Greece said it has no plans for a debt restructuring even as German officials openly discuss the possibility and investors charge a record amount to insure the country’s obligations.
“Restructuring is not an issue we’re discussing,” Greek Finance Minister George Papaconstantinou said in an interview Saturday in Washington. “The pain and the cost” of doing so would be greater than repaying lenders, he told reporters the same day.
Greece found support from International Monetary Fund Managing Director Dominique Strauss-Kahn and French Finance Minister Christine Lagarde after German Finance Minister Wolfgang Schaeuble was quoted as saying “further measures may have to be taken” if Greece fails a June audit. German Deputy Foreign Minister Werner Hoyer told Bloomberg News last week that restructuring “would not be a disaster.”
Traders are betting on a default. The cost of insuring Greek government debt rose to a record 1,155 basis points on April 15, according to CMA prices for credit-default swaps. The contracts indicate investors see about a 63 percent chance the nation will default within five years.
Restructuring would “create realized losses across the global banking system — but mainly in Europe,” David Zervos, head of global fixed-income strategy at Jefferies & Co. in New York, said in a note to clients on April 15. “Markets are rightly nervous.”
Greece’s aid program was designed on the assumption that the country would repay debt rather than restructure, and “nothing has changed,” Strauss-Kahn said as he hosted the IMF’s semi-annual meetings in the U.S. capital. Lagarde said April 14 at the same talks that “there is no discussion about debt restructuring, none whatsoever.”
The yield on 10-year Greek debt rose 55 basis points to 13.83 percent on April 15, widening the spread over German bunds to a record 1,045 basis points. The euro dropped from a 15-month high versus the dollar on concern of the first default by a euro-area country. A basis point is 0.01 percentage point.
“The issue of Greece is not whether there will be debt restructuring, but when it will be done, and whether it will be an orderly market-oriented debt exchange or disorderly like in Argentina,” Nouriel Roubini, the economist who predicted the global financial crisis, said at a conference in Kazakhstan on April 15.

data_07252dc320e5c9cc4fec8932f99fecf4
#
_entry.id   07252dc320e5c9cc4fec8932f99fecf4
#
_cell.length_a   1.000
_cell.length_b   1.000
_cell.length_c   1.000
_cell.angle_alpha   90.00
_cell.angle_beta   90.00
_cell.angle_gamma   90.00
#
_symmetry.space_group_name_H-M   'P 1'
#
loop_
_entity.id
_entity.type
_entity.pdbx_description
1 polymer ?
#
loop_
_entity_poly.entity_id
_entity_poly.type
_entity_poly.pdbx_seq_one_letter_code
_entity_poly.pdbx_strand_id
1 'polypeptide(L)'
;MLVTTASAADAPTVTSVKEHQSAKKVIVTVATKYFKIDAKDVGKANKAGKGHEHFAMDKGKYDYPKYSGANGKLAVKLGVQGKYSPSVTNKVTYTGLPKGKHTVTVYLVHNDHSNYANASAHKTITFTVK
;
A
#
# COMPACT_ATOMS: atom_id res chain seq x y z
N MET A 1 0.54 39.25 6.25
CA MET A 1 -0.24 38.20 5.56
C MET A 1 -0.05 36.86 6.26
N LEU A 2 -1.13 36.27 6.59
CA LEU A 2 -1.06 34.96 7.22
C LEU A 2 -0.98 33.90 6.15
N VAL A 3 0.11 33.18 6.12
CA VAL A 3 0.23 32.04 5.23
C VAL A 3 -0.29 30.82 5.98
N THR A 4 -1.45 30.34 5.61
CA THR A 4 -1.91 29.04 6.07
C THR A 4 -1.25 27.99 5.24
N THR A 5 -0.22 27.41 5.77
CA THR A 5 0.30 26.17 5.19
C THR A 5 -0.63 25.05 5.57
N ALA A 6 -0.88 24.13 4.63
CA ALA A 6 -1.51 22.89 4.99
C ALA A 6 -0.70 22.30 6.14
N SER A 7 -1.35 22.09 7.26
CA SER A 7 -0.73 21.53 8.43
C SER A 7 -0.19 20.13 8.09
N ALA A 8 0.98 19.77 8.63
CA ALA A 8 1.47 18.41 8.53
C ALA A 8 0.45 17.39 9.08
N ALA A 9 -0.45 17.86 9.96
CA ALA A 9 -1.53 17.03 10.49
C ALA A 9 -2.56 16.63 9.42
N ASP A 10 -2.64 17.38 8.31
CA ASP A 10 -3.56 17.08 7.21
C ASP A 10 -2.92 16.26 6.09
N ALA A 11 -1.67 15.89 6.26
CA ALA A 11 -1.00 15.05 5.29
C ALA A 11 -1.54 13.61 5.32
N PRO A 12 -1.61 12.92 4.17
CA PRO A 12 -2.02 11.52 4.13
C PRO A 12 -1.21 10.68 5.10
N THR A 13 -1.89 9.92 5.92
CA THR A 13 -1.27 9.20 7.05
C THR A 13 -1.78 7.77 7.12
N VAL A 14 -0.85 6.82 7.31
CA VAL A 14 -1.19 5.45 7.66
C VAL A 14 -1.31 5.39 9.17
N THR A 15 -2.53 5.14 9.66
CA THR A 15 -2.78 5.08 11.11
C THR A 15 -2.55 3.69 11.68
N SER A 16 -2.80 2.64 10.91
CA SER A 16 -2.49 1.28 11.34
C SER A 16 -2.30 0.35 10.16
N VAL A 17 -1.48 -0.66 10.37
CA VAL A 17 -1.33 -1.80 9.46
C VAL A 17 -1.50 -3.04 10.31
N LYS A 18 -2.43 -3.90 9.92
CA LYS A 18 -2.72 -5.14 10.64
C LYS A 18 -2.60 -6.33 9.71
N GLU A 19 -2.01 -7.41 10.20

Greece has asked euro-area partners to consider rescheduling all of its debt, the Wall Street Journal reported citing people familiar with the matter who weren’t identified. A finance ministry press officer in Athens, who declined to be identified citing government policy, denied the report.
Lucas Papademos, an adviser to Greek Prime Minister George Papandreou and a former vice president of the European Central Bank, suggested April 9 that extending maturities of debt would be one option to consider after implementing measures attached to a 110 billion-euro loan package from the European Union and IMF.
Asked April 16 about the possibility, Papaconstantinou declined to comment directly. Rescheduling all debt and pushing back maturity of European loans is “not the same thing,” he said in Washington. “The official sector can choose to do so.”
European Central Bank governing council member Ewald Nowotny said he sees “no need” for a restructuring by Greece. Such a step “would be very harmful and not efficient,” he said in an April 16 interview with Bloomberg News in Washington.
Questions over Greek finances are mounting while the country steps up efforts to reduce its budget deficit. Greece last week outlined 26 billion euros in cuts and 50 billion euros in asset sales.
The Wall Street Journal reported that IMF officials believe Greece’s debt burden is unsustainable and should be restructured. William Murray, an IMF spokesman, said yesterday that “there is absolutely no truth” to the story. Martin Kotthaus, a spokesman for Schaeuble, said there is “no basis” for a Financial Times report that German officials are considering a plan to let holders of Greek bonds swap them for safer securities guaranteed by euro-member countries.
Greece isn’t the only euro-area country relying on support from neighboring governments and the IMF. Officials are preparing a plan to support Portugal, and Ireland has also received a bailout.
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